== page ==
in Yosemite National Park
Yosemite Valley looks great from the bottom up, the top down, and even the middle out. For this neither-up-nor-down view over Yosemite Valley, visit Columbia Rock, a viewpoint on Yosemite Falls Trail perched about thousand feet up the north wall of Yosemite Valley. The hike from Camp 4 up to Columbia Rock is 2.2 miles round trip with 985 feet of elevation change. Of course, continuing up Yosemite Falls Trail leads to incredible views of Upper Yosemite Falls, so turning around a Columbia Rock is definitely optional.
Find Yosemite Falls Trail starting from Camp 4, a walk-in campground near Yosemite Valley Lodge. Those not staying at the campground can reach the trailhead by taking the Yosemite Valley Shuttle to the stop for Camp 4. Walk to the trailhead at the north end of the campground parking area.
Yosemite Falls Trail enters the woods and comes to an intersection with Valley Loop Trail, which meanders around the edges of Yosemite Valley. Lower Yosemite Fall Trail is to the right. Make a left and an immediate right to proceed up Yosemite Falls Trail. Past the junction, the trail curves past a trail mileage sign. While it doesn’t list Columbia Rock, rest assured that you are on the right track.
Ease around a large boulder (one of many that fell from the steep wall above) and pass a sign for the Yosemite Wilderness boundary. Yosemite Falls Trail launches up the side of Yosemite Valley, attacking a dense string of switchbacks that lead to Columbia Rock.
Ascend a talus slope shaded by a forest of live oaks that grow among the boulders. Admire the craftsmanship of the stone steps as you twist and turn up five dozen switchbacks. A sign at the bottom of the trail explains that John Conway laid out this route in the 1870s. John Muir called John Conway the master trail-builder of Yosemite Valley in his book, The Yosemite. Although the trail has certainly been improved in the last 150 years, the number of switchbacks may not have changed.
March up the steep steps, rising even higher up the side of the valley. Ponderosa pines, incense cedars, and bays laurels add variety to the oak-dominated forest.
As the train gains in altitude, it finally reaches some broader views. Cross a rocky area, 0.6 miles from Camp 4 where a seasonal stream flows over the trail during the spring snowmelt. Looking up, you may see an ephemeral waterfall sliding down the cliffs above, draining a small basin on the east side of Eagle Peak. This fleeting waterfall does not seem to have an official name (Conway Falls or Columbia Falls could be appropriate titles if none exists). The creek crossing the trail creates a gap in the forest, allowing you to look out across Yosemite Valley toward the rugged granite on the south wall. During spring months when the snow is melting along Glacier Point Road, you can watch Sentinel Falls drop like a white staircase on the opposite side of the valley, sliding 2,000 feet from the rim to the valley floor.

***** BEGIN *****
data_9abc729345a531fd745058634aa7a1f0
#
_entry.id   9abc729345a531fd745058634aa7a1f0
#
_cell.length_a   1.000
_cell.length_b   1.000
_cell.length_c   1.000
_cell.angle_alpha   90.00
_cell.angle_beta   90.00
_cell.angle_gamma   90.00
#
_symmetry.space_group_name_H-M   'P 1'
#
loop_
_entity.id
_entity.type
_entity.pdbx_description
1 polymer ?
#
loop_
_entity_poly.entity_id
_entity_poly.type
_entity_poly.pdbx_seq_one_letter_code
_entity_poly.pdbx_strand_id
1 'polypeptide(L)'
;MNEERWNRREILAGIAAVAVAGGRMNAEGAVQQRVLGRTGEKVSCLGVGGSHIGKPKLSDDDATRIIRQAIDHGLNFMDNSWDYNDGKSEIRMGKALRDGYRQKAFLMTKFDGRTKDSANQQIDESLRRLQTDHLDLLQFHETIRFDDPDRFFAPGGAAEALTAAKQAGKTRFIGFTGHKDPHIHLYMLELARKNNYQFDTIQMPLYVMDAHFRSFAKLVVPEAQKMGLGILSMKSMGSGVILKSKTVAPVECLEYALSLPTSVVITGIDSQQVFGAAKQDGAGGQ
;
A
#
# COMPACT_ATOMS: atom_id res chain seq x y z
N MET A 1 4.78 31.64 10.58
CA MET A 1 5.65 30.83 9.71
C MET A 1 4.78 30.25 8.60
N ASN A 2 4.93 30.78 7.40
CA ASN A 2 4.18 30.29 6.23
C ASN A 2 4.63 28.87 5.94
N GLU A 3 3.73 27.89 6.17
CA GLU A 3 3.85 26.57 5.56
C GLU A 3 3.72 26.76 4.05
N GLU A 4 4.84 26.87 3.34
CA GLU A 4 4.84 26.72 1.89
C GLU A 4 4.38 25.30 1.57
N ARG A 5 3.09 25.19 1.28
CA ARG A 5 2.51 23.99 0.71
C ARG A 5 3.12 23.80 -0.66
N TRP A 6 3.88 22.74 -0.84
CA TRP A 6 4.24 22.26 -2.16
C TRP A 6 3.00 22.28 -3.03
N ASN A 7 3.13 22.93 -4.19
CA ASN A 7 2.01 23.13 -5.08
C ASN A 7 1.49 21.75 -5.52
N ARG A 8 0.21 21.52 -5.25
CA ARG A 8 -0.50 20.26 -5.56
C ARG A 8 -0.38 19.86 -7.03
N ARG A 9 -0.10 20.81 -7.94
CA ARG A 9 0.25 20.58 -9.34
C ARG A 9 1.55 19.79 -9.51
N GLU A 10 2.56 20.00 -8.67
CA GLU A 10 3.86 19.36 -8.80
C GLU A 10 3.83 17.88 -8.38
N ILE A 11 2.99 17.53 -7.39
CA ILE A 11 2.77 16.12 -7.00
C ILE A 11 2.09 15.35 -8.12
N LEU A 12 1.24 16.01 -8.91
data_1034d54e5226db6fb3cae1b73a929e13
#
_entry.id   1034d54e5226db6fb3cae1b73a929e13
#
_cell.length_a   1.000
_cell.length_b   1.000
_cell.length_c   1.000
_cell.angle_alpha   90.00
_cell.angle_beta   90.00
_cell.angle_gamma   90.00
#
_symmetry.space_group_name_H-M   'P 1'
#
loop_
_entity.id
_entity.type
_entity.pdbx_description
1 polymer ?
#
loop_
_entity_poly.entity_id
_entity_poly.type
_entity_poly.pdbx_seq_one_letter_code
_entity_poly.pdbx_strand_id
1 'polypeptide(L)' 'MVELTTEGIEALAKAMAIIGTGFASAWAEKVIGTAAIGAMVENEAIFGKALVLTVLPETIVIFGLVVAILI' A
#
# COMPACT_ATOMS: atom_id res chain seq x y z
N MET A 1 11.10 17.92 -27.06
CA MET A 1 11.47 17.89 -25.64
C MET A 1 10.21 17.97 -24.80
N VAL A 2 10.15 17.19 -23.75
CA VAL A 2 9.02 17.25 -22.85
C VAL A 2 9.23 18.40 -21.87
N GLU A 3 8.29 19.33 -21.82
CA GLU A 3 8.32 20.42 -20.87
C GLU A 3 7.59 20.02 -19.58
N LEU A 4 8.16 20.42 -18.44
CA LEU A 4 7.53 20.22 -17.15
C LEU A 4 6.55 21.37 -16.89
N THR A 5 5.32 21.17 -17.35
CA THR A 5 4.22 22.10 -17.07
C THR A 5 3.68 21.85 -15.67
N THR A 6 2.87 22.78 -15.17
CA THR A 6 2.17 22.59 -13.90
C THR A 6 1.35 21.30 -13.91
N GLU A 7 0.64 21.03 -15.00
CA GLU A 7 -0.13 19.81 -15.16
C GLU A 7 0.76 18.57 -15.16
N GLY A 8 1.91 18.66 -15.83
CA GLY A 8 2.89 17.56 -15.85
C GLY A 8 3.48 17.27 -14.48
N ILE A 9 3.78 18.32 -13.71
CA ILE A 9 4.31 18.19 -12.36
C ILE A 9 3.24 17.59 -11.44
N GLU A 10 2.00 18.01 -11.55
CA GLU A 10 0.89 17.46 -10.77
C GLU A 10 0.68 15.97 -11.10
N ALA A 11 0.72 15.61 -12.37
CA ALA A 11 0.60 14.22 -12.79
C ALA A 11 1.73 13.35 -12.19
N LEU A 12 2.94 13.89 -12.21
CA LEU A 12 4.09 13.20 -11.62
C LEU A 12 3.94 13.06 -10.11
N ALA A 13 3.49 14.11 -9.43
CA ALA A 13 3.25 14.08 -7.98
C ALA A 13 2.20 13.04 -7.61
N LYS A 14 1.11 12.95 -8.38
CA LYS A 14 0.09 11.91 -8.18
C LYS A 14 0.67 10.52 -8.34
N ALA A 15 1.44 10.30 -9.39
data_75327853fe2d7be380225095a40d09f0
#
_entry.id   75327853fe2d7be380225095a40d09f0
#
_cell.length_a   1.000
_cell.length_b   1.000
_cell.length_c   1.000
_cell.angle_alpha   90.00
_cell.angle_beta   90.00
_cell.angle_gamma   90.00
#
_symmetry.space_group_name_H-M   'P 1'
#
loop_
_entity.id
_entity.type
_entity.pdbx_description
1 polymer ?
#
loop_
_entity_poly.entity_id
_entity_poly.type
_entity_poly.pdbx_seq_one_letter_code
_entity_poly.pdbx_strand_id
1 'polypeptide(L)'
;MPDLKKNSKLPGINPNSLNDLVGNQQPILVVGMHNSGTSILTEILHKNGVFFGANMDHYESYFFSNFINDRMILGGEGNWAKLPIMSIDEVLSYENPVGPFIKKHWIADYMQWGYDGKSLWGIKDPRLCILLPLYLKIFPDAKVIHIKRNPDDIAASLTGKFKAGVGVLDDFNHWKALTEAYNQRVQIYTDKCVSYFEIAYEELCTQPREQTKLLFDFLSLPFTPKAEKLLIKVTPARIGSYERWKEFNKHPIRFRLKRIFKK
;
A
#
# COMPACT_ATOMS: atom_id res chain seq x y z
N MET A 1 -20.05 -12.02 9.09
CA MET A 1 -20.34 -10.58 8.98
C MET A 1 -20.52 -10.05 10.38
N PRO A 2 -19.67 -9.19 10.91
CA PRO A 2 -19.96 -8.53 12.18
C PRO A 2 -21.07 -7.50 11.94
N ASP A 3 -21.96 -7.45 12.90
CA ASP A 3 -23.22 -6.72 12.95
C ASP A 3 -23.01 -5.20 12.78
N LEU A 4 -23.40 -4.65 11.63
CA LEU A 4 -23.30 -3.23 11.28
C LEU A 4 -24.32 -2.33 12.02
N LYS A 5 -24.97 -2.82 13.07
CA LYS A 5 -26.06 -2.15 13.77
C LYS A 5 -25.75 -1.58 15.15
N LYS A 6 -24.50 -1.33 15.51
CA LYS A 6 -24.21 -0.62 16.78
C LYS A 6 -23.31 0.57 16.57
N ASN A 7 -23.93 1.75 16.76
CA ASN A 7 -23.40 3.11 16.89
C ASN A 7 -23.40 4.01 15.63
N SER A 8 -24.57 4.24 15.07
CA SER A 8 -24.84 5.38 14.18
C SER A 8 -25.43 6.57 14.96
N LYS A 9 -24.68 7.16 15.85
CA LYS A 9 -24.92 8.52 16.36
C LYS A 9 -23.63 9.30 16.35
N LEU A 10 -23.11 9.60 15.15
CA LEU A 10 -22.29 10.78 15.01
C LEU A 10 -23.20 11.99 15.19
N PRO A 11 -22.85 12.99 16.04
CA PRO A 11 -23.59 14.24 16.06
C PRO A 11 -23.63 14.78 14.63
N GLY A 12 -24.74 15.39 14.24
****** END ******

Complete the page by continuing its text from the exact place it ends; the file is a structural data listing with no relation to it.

As a break from the dizzying switchbacks, the trail gets straighter for a stretch. After another tenth of a mile, an even bigger window opens through the trees looking out over Yosemite Valley.
Columbia Rock offers the best perspective yet, so proceed up another cluster of switchbacks. After a mile of hiking, you may spot some people on a rocky bench below the trail. This is not Columbia Rock, but seems to serve as an alternative – by choice or confusion. Just continue up the trail through a few more twists and turns to find an obvious spur on the right to Columbia Rock.
Columbia Rock Viewpoint
Step up to the metal railing at Columbia Rock and have a look out over a full sweep of Yosemite Valley. Initially, your eyes will be drawn east toward mighty Half Dome. The sheer face is dramatically exposed from this perspective. To the south of Half Dome, Mount Clark rises to a point among the more distant mountains.